Sci-Fi is a film genre that uses science fiction: speculative, science-based depictions of phenomena that are not fully accepted by mainstream science, such as extraterrestrial life forms, alien worlds, extrasensory perception and time travel, along with futuristic elements such as spacecraft, robots, cyborgs, interstellar space travel or other technologies.

Sport: is a film genre where a sport team or player are focused on get an achivement. 

Thriller:It's a movie genre that uses suspense, tension, and excitement as the main elements. Thrillers heavily stimulate the viewer's moods such as; a high level of anticipation, ultra-heightened expectation, uncertainty, anxiety, suspense, excitement, tension, terror. Common methods in crime thrillers are mainly ransoms, captivities, heists, revenge, kidnappings. More common in mystery thrillers are investigations and the whodunit technique. Common elements in psychological thrillers are mind games, psychological themes, stalking, confinement/deathtraps, horror-of-personality, and obsession. Elements such as fringe theories, false accusations, paranoia, and sometimes action are common in paranoid thrillers.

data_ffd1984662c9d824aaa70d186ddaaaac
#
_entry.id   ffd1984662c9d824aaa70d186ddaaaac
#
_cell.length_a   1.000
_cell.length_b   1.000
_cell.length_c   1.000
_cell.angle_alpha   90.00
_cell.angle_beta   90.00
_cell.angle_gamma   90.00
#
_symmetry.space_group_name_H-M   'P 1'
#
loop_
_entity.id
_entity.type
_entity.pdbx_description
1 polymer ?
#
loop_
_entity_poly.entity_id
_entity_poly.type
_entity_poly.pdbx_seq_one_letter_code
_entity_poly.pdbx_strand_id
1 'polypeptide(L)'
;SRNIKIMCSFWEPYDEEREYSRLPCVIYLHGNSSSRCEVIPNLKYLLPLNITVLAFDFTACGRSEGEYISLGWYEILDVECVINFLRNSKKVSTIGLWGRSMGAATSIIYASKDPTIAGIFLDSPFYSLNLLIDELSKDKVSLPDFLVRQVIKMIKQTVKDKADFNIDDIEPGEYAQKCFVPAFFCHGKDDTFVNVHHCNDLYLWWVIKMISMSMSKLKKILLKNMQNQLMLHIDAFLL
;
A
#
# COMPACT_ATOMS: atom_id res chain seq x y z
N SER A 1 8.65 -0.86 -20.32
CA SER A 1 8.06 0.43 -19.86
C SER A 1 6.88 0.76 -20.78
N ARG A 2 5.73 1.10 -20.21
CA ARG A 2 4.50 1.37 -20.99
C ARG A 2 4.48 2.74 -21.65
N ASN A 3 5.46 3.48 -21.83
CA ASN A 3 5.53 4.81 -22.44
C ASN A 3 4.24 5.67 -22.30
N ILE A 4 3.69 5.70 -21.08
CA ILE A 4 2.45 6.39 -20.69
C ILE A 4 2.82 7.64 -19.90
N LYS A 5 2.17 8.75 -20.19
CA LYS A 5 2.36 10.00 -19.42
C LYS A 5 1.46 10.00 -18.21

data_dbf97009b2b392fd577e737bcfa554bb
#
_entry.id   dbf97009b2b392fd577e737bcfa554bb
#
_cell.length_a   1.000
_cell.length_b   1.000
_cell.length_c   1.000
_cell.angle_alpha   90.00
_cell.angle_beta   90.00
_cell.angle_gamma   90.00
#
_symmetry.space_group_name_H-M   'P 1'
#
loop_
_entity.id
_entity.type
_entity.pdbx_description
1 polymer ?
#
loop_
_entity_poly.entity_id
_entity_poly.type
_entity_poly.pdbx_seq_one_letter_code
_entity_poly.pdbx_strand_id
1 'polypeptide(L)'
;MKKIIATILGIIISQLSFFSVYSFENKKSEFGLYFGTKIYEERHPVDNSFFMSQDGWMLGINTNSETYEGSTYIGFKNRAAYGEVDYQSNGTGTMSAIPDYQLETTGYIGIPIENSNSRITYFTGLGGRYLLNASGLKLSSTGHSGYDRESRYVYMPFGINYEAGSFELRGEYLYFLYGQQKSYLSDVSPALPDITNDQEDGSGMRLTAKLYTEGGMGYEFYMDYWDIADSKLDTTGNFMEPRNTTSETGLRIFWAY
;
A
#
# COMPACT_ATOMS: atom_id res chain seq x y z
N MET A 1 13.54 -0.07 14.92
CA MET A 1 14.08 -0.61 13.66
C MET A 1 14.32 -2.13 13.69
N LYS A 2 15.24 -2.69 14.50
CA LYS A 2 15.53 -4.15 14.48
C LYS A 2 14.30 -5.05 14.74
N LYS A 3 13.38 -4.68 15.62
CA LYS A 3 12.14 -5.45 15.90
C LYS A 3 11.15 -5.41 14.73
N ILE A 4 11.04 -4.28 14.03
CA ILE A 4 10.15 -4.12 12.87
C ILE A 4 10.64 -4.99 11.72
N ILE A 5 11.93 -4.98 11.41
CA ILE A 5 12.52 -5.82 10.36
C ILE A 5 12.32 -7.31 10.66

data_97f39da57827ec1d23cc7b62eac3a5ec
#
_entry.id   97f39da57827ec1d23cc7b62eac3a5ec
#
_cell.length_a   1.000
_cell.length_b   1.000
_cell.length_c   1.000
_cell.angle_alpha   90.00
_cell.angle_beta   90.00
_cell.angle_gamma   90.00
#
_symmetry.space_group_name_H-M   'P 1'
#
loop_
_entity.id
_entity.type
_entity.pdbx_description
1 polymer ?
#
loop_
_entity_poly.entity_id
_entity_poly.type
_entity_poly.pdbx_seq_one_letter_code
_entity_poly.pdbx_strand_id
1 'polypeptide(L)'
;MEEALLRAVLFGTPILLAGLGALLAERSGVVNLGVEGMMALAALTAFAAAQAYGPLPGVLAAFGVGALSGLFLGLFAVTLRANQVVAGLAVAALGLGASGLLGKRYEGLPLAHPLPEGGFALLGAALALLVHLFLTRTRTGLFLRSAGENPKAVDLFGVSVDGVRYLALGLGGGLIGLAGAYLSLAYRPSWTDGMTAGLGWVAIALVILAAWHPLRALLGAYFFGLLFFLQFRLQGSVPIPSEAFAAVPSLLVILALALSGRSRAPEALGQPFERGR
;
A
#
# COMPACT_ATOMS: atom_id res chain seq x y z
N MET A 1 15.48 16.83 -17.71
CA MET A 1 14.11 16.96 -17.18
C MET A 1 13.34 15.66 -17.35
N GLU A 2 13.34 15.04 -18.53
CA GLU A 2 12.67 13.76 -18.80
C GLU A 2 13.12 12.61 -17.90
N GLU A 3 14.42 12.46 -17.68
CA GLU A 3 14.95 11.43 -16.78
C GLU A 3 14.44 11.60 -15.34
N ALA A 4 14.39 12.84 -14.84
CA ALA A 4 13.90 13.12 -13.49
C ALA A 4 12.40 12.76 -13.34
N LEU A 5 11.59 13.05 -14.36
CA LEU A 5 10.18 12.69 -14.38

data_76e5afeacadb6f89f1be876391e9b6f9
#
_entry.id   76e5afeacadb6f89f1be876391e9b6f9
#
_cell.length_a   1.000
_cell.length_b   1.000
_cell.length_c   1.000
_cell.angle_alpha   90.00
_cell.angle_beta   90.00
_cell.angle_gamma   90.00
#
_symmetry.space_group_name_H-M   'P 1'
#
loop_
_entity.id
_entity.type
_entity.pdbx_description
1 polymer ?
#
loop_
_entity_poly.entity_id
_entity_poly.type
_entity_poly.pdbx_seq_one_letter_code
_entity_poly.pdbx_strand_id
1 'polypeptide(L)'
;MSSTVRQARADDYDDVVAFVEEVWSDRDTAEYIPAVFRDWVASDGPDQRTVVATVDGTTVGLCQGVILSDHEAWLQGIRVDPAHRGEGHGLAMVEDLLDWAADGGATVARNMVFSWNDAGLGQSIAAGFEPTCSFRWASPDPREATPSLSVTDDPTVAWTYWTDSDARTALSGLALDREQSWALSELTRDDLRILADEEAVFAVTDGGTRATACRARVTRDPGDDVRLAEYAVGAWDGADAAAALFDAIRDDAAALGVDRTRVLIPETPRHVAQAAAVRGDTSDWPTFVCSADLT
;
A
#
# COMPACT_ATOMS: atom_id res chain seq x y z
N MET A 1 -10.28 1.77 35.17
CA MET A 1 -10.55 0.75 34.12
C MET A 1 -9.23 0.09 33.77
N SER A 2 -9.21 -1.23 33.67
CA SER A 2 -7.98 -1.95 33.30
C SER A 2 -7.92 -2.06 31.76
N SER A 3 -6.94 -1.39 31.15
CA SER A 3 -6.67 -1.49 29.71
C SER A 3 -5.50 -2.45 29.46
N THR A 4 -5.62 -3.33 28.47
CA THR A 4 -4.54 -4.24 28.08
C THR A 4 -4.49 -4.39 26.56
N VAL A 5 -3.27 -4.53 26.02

War: a film genre concerned with warfare, usually about naval, air or land battles, sometimes focusing instead on prisoners of war, covert operations, military training or other related subjects. At times war films focus on daily military or civilian life in wartime without depicting battles. Their stories may be fiction, based on history, docudrama, biographical, or even alternate history fiction. Themes explored in war films include combat, survivor and escape stories, tales of sacrifice, studies of the futility and inhumanity of battle, the effects of war on society, and explorations of the moral and human issues raised by war.